SWS: Filipinos’ trust in China dives from ‘neutral’ to ‘poor’

/ 05:40 AM July 20, 2019
SWS: Filipinos’ trust in China dives from ‘neutral’ to ‘poor’

NO TRUST ISSUES HERE President Duterte and Chinese President Xi Jinping during the Philippine leader’s visit to Beijing in April 2019. —AP

Half of Filipinos have “little trust” in China and about as many disagree that China has good intentions for Filipinos, results of the latest Social Weather Stations (SWS) survey showed.

The noncommissioned survey, conducted from June 22 to 26, found that 51 percent of Filipinos said they had “little trust” in China, while 27 percent said they had “much trust” and 21 percent undecided.


This yielded a net trust score (much trust minus little trust) of “poor” -24 for China, 18 points down from the “neutral” -6 in March.

Uncle Sam rates high


SWS classifies a rating of +70 and above as “excellent,” +50 to +69 “very good,” +30 to +49 “good,” +10 to +29 “moderate,” +9 to -9 “neutral,” -10 to -29 “poor,” -30 to -49 “bad,” -50 to -69 “very bad,” and -70 and below “execrable.”

The same survey showed that 43 percent of Filipinos disagree (25 percent strongly disagree, 18 percent somewhat disagree) with the statement, “Most of what the Chinese government wants to happen in the Philippines is good for the Filipinos.”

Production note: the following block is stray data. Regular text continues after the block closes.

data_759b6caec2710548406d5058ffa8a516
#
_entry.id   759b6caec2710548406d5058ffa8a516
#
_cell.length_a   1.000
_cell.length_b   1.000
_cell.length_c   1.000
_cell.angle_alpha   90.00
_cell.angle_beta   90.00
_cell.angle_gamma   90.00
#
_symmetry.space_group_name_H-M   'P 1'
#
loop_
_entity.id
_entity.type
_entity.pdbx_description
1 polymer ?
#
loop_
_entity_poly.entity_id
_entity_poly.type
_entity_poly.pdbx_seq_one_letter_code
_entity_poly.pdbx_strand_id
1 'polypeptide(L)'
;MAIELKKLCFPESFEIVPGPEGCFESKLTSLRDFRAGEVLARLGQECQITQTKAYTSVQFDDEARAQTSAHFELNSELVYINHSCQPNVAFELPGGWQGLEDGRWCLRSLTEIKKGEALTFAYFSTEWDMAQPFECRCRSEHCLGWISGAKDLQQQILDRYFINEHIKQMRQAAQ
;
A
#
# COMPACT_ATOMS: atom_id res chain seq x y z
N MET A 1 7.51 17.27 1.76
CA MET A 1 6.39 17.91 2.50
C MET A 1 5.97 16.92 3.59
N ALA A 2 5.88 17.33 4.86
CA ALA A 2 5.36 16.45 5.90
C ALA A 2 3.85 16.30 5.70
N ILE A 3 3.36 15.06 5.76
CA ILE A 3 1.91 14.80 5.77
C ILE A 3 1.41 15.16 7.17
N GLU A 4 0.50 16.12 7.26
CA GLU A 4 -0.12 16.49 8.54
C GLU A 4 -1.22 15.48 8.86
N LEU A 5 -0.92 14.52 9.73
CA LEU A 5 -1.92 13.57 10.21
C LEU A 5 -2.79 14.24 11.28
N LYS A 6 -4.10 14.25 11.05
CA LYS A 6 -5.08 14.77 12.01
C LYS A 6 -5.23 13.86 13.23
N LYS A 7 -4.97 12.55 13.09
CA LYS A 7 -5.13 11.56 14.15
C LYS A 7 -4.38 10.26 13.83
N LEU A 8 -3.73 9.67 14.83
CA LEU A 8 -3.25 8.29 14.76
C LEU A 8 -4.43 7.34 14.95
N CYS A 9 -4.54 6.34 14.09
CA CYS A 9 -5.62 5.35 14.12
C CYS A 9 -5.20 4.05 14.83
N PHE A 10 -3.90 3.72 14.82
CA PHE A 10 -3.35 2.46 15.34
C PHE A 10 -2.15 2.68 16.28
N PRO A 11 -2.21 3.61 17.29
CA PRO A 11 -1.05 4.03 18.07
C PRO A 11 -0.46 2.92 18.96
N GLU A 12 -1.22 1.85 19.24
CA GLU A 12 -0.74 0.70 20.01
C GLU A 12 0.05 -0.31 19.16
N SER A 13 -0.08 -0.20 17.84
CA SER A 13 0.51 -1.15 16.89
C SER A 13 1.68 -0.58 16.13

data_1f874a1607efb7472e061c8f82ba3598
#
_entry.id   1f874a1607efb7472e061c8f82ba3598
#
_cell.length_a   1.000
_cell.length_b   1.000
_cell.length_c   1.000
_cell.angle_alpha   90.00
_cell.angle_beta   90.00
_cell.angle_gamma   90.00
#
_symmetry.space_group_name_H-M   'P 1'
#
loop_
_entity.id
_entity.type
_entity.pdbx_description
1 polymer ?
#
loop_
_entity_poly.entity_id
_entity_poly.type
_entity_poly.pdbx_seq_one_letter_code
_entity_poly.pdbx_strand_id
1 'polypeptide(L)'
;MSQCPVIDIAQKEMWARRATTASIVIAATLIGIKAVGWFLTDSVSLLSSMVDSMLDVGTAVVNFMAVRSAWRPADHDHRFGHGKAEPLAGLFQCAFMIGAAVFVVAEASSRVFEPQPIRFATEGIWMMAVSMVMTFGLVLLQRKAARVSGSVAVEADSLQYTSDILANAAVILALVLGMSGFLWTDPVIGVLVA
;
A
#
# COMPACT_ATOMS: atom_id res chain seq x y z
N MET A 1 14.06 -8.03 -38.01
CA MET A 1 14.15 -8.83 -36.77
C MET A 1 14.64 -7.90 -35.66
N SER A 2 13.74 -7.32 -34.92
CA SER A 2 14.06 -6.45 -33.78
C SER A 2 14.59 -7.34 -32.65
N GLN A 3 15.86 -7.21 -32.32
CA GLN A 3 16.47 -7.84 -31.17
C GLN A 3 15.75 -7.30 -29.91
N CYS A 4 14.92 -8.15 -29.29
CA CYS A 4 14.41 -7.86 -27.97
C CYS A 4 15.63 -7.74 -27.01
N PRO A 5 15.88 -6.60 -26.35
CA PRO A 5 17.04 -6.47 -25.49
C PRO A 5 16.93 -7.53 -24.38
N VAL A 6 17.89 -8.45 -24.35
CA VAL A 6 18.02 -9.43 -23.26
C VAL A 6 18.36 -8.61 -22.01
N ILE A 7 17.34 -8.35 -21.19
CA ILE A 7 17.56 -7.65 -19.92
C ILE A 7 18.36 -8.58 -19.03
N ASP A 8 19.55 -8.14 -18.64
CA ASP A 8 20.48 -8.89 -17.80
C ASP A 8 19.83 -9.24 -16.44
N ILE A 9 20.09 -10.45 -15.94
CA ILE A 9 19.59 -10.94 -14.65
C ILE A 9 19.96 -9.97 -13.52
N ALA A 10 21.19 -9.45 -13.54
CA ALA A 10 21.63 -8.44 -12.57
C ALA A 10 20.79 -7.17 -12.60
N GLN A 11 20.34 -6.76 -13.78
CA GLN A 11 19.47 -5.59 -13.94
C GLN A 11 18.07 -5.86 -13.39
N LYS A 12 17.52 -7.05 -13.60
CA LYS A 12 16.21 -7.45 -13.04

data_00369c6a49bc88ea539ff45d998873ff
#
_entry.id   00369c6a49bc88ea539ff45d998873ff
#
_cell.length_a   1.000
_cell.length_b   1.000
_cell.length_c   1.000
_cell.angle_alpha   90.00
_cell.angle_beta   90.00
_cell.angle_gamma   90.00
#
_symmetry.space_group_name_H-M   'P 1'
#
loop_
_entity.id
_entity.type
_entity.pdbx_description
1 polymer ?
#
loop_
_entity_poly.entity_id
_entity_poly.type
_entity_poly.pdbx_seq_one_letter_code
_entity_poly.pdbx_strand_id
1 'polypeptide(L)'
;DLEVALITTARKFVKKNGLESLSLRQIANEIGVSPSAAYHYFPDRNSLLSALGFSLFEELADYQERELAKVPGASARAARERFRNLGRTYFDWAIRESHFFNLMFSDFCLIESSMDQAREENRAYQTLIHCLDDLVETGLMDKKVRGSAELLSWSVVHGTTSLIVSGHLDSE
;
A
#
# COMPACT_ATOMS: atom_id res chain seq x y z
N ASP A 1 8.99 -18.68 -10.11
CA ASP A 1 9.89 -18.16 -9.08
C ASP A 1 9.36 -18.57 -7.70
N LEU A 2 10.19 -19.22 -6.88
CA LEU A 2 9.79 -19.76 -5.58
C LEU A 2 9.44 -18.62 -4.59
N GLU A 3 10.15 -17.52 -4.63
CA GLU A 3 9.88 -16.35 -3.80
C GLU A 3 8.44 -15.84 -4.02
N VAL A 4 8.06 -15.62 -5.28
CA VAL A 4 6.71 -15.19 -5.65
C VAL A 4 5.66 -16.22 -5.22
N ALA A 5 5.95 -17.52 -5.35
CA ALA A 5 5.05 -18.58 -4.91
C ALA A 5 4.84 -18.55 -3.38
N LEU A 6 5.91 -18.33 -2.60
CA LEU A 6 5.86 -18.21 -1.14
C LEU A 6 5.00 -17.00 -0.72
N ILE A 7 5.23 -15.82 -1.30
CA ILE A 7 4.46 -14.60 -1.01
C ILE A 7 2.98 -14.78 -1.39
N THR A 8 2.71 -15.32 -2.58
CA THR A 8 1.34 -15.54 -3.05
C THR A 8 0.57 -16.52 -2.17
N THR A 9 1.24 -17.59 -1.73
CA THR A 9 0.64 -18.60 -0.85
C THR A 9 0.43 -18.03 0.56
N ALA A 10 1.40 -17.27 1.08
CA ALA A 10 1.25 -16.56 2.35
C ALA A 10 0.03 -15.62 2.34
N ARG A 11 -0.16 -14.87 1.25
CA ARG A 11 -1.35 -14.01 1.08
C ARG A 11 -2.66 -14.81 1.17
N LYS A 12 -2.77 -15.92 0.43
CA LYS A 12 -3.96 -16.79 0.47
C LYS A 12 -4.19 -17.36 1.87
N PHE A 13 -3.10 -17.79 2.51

Only 27 percent agree (8 percent strongly agree, 19 somewhat agree) that China has good intentions for Filipinos and 30 percent are undecided about the matter.

Test statement

On the other hand, the survey found that 81 percent had “much trust” in the United States, while 8 percent said they had “little trust” and 11 percent were undecided.

This led to a net trust of “excellent” +73 for the United States, which is 13 points higher from the “very good” +60 in March.

Moreover, 55 percent (20 percent strongly agree, 35 percent somewhat agree) agree with the statement, “Most of what the US government wants to happen in the Philippines is good for the Filipinos.” On the other hand, 17 percent disagree (7 percent strongly disagree and 10 percent somewhat disagree) and 28 percent are undecided.


This gives a very strong net agreement score of +39 (correctly rounded) for the United States—up 31 points from the neutral +8 in December 2005, and the highest since the record-high very strong +40 in May 1986.

SWS said it first fielded the test statement, “Most of what the American government wants to happen in the Philippines is good for the Filipinos,” in July 1985, and implemented it 11 times during the Cory Aquino administration, six times during the Ramos administration and three times during the Arroyo administration. The June 2019 survey was its first implementation under the Duterte administration.

Other countries

The survey also showed that all the five other countries tested for public trust—Canada, Australia, Japan, New Zealand, and Malaysia—obtained good net trust ratings.

The survey used face-to-face interviews of 1,200 adults (18 years old and above) nationwide: 300 each in Metro Manila, Balance of Luzon, Visayas and Mindanao, with sampling error margins of plus-minus 3 percent for national percentages and plus-minus 6 percent each for the said areas. —INQUIRER RESEARCH

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